Blogger: Wendy Lawton
Don’t Believe Everything You Hear
Part 3 of 3
Several of my client phone conversations this week centered around sales. I’ve never seen such anxiety over sales numbers. Some of the things I’ve heard lately went something like this:
- [Author Name] told a group of us he’s sold [bookoo numbers] of his self-pubbed ebooks.
- [Publishing professional’s name] said that everyone’s sales– across the board– are down 40%.
- Where do I fit in on the scale of author sales? Am I an A-list author? A B-list author? How do I compare to, say, [author name] or [author name]?
- I heard at a writing conference that the average sale for a book in the CBA market is under 4,000, so that means I’m doing good, right?
- [A certain blogger] collects royalty, advance and sales data from dozens and dozens of authors and publishes it. She said the average made from self-pubbed ebook sales is [bookoo bucks].
- A number of my writer friends were talking about their sales numbers and . . .
All I can say to all of the above is don’t believe everything you hear.
Fishermen have long been accused of spinning tall tales about the size and ferocity of the fish that got away. Their exaggeration pales in comparison with writers talking about sales numbers. The sad thing is that conscientious writers compare their own sales to claims that are at best inflated or taken out of context and at worst, downright lies. It leads to worry– to a severe case of writerly performance anxiety. Nothing steals creativity like hand-wringing. Our artistry and imagination shrivels in the face of worry.
Let’s take apart some of the statements above.
Author claims of sales and income— Take these with a grain of salt.
- I’ve noticed that even honest people have a tendency to highlight the best statistic even if it was skewed for one reason or another. If one book sold 60,000 copies over the life of the book, does that author then use that figure as his “brag” even though his books normally sell about 20,000?
- Or I’ve heard an author say “My last advance was $60,000.00.” The itty bitty detail they omit is that it was a three-book deal.
- And some publishers work in all kinds of “bonuses” that don’t amount to real money yet all that play money will be claimed as part of the advance.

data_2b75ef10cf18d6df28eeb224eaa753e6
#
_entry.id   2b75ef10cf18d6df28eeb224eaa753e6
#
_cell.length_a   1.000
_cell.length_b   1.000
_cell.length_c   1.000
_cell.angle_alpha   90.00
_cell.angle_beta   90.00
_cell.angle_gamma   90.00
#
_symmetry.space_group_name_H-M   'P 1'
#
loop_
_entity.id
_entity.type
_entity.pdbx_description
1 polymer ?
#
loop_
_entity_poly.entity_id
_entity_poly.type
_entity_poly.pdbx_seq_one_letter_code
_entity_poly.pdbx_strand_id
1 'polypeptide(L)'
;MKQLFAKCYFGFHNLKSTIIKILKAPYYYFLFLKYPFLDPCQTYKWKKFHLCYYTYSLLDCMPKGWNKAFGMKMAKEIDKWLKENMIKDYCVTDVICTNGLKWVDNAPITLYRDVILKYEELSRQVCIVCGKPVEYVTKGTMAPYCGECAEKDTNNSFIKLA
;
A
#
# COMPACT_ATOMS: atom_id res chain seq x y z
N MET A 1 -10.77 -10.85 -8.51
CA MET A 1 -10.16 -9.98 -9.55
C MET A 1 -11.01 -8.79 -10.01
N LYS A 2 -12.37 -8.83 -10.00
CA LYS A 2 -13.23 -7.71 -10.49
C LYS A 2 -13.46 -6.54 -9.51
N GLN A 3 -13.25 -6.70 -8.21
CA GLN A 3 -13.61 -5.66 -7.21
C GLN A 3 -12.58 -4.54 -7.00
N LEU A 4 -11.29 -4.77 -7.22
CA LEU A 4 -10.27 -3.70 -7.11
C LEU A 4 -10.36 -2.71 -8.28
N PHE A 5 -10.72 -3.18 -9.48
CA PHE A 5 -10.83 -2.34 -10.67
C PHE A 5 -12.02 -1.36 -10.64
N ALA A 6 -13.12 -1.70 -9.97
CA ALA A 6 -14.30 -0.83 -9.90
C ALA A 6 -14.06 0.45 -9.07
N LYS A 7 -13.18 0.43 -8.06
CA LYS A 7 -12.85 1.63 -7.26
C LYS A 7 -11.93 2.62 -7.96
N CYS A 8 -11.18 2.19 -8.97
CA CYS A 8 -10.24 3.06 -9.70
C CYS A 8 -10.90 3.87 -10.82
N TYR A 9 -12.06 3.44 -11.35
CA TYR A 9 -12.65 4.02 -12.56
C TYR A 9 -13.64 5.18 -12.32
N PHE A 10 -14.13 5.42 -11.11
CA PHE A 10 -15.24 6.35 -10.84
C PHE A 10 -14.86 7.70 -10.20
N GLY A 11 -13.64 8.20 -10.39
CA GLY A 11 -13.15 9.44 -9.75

- When authors talk sales numbers they sometimes forget to factor in returns. If a book went to one of the big box stores, those returns can be significant.
- Or were those gigantic sales going to direct mail readers– a whole different animal?
- How about e-book numbers? Were free downloads included? 99-cent books? There are all kinds of ways of positioning numbers even if an author is generally honest.
Comparisons— We long to know how we stack up next to everyone else. Usually this is innocent. We want to insure we are meeting the publisher’s expectations but it can lead us into trouble. The humorist Harold Coffin once said, “Envy is the art of counting the other fellow’s blessings instead of your own.” Here’s the problem with comparisons:
- There is no quantitative scale for measuring an author’s success. What would be wildly successful at a smaller publisher would be a dismal failure at one of the bigger houses.
- No chart exists for ranking authors. You don’t reach the A-list when you hit a magic number.
- Sales numbers are proprietary numbers. Publishers do not share these with anyone except the author and agent. All we have to compare is anecdotal evidence. And you can’t believe everything you hear.
General pronouncements— What do we do with statements like “sales are down 40% across the board?”
- What sales? Print books? The next question would have to be, what about audio books? ebooks?
- Was that figure referring to one month? One royalty period? What if it’s due to extenuating circumstances, say, a paper shortage or a teamsters strike that impacted delivery?
- A statement like that does not give enough information to do anything other than worry.
Statistic Collectors— So what about those industry watchers who collect statistics? Here’s the problem:
- Some of the bloggers who collect data are simply taking the word of authors. To see how reliable this is, see Author Claims of Sales and Income above.
- Too often we compare apples to oranges. When authors talk about book sales they often give the lifetime sales. When publishing professionals talk sales they usually refer to first year sales. Authors often cite “books in print” numbers. Professionals care about books sold.
- Mark Twain said it best: “Figures often beguile me,” he wrote, “particularly when I have the arranging of them myself; in which case the remark attributed to Disraeli would often apply with justice and force: ‘There are three kinds of lies: lies, damned lies, and statistics.'”
A word to the wise: Be circumspect about revealing information regarding specific contract terms and sales numbers. Aside from being in poor taste revealing this proprietary information may very well be prohibited by contract.
All that to say: Stop worrying about comparisons! You simply don’t have enough information to engage in this counterproductive activity. Take all that energy and invest it into your writing. Nothing will affect your sales figures and your standing like a stunning book.
Perhaps there is no advice as wise as this from the Bible: “Live creatively, friends. Make a careful exploration of who you are and the work you have been given, and then sink yourself into that. Don’t be impressed with yourself. Don’t compare yourself with others. Each of you must take responsibility for doing the creative best you can with your own life.” Galatians 6:1a, 4-5 (Message)